Published On: Thu, Oct 25th, 2012

Asian olefin prices gain ground despite soft sentiment

Spot olefin costs recorded increases in Asia over the week despite lower upstream costs and soft sentiment in downstream polymer markets, as per the pricing service of ChemOrbis. Spot propylene costs moved up slightly on the back of active buying interest, while ethylene prices soared owing to restricted spot availability.

Asian olefin prices gain ground despite soft sentiment

Asian olefin prices gain ground despite soft sentiment

Crude oil prices on NYMEX fluctuated up and down to close the week on a bearish note. Futures contracts represented a drop of nearly $1.81/barrel for November delivery cargoes when compared to the previous week. Energy prices decreased by around $2.43/barrel since the month of October started. Lower crude oil costs led to a volatile trend in the spot naphtha market in Asia with prices fluctuating for most of last week. Spot naphtha offers in Asia softened $10/ton on CFR Japan basis on a weekly basis although they held mostly steady with respect to early October levels.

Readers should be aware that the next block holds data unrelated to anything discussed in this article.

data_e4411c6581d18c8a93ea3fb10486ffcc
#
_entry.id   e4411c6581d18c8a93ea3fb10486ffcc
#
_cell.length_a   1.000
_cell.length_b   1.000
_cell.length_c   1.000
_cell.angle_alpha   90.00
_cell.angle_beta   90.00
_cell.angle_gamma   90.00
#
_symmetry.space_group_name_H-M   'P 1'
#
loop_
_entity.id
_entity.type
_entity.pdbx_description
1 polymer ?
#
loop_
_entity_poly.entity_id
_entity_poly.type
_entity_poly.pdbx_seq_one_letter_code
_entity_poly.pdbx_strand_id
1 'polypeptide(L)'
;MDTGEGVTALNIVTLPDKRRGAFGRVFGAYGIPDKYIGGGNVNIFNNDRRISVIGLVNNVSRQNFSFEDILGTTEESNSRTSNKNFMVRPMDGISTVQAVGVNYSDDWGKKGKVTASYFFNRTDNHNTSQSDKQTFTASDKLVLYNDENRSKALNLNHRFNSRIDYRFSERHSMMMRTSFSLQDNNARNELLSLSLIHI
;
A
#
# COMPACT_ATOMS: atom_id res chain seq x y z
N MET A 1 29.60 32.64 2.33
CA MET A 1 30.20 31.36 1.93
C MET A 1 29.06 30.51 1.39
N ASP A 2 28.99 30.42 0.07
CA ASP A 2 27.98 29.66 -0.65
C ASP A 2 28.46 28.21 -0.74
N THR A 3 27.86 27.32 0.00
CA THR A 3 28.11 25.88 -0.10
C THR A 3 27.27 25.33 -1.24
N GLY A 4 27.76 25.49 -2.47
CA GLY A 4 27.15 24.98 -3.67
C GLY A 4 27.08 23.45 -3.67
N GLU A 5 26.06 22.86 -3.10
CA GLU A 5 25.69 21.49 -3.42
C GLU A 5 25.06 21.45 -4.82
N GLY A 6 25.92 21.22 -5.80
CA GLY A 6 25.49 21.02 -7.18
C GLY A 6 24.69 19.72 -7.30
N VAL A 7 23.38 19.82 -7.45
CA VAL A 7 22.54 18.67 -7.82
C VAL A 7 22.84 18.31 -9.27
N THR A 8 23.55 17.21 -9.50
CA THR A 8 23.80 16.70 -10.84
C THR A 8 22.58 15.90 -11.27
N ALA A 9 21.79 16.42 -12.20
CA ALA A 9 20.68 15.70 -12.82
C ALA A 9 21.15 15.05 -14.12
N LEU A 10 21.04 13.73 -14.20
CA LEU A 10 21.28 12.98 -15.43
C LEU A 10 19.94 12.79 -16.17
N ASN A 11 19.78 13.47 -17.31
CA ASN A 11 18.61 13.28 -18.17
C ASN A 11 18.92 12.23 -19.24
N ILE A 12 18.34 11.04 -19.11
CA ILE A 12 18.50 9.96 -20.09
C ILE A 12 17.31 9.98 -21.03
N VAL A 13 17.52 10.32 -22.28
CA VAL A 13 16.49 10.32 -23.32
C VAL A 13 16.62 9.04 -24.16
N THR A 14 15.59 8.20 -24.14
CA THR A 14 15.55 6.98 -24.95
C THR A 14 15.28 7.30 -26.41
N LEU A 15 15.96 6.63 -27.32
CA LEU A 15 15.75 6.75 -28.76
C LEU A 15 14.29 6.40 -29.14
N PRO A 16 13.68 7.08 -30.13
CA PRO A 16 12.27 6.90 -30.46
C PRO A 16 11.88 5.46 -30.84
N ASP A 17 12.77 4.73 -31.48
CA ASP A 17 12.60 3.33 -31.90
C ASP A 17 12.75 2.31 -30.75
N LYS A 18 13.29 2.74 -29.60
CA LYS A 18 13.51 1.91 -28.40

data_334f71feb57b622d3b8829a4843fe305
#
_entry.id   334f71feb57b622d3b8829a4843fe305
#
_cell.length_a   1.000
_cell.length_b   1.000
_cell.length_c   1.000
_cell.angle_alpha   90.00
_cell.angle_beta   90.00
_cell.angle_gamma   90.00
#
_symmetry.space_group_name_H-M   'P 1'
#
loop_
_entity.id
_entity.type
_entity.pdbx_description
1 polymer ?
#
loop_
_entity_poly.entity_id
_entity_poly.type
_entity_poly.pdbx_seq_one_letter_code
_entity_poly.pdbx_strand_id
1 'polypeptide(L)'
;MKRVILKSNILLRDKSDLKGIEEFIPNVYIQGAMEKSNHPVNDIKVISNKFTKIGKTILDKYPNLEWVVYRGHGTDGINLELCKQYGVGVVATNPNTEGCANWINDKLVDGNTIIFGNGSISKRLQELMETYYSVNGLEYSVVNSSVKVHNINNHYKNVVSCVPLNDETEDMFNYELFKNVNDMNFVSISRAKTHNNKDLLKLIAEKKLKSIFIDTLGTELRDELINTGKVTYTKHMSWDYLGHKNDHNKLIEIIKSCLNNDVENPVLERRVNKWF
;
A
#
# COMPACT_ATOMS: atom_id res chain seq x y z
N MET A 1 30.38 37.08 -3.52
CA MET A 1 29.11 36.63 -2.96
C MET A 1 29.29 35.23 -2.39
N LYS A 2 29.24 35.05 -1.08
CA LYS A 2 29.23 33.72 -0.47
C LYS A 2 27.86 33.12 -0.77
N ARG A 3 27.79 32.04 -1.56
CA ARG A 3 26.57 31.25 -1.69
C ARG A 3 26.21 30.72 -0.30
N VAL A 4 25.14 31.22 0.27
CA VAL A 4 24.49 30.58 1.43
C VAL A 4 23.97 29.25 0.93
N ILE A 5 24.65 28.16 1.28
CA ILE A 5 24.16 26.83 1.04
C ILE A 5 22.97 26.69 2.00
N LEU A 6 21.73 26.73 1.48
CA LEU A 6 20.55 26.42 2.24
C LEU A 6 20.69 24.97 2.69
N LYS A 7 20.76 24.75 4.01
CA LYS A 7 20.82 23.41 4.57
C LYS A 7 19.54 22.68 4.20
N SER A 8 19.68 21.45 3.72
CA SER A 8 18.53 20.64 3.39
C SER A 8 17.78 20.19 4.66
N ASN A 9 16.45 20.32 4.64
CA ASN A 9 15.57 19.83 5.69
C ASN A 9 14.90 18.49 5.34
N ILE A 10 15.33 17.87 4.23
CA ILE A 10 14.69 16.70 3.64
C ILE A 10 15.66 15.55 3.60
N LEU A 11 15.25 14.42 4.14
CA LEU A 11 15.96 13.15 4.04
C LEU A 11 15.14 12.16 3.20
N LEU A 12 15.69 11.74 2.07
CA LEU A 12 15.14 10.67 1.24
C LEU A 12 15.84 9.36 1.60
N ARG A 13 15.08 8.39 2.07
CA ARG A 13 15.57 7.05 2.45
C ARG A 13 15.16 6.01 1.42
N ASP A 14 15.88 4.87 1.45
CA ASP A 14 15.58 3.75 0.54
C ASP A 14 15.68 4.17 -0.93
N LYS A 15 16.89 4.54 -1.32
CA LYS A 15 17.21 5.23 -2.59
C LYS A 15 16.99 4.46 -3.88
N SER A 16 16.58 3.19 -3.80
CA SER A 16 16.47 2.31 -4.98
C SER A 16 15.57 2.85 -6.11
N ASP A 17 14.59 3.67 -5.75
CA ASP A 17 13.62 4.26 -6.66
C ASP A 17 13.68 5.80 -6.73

In spite of soft upstream costs and unsupportive downstream polymer markets, olefin prices in the region recorded weekly increases owing to limited supply and active buying interest earlier last week. Spot propylene offers gained $20/ton on FOB South Korea basis week over week. Market sources in the region reported a relatively active market scene before trading slowed down again. Demand from the end users’ side was reportedly muted in general given sufficient stock levels in line with limited activity in the downstream PP market. Meanwhile, prices still indicated a $30/ton fall when compared to the beginning of this month.

Spot ethylene prices recorded more significant gains with offers soaring $35/ton on CFR Northeast Asia basis on the week, as per ChemOrbis. Market sources attributed firmer offers to limited spot supplies in the region. When compared to the start of October, spot ethylene prices edged up around $5/ton. Looking at the supply side, Mitsubishi Chemical shut its 476,000 tons/year cracker in Japan earlier this month citing some power issues. Idemitsu Kosan was planning to restart its 623,000 tons/year Tokuyama cracker at the end of October following a maintenance that started early last month.

The cracker has a propylene capacity of 450,000 tons/year. Apart from these ongoing cracker shutdowns in Asia, several operators were running their crackers at lower rates. In Taiwan, CPC Corporation had cut the operating rates of its 380,000 tons/year cracker to around 80-85% citing government inspections by late last month. The cracker is able to produce 193,000 tons/year of propylene. In early October, Haldia Petrochemical lowered the capacity of its 670,000 tons/year cracker to around 40% in the first week of October. The cracker produces 330,000 tons/year of propylene.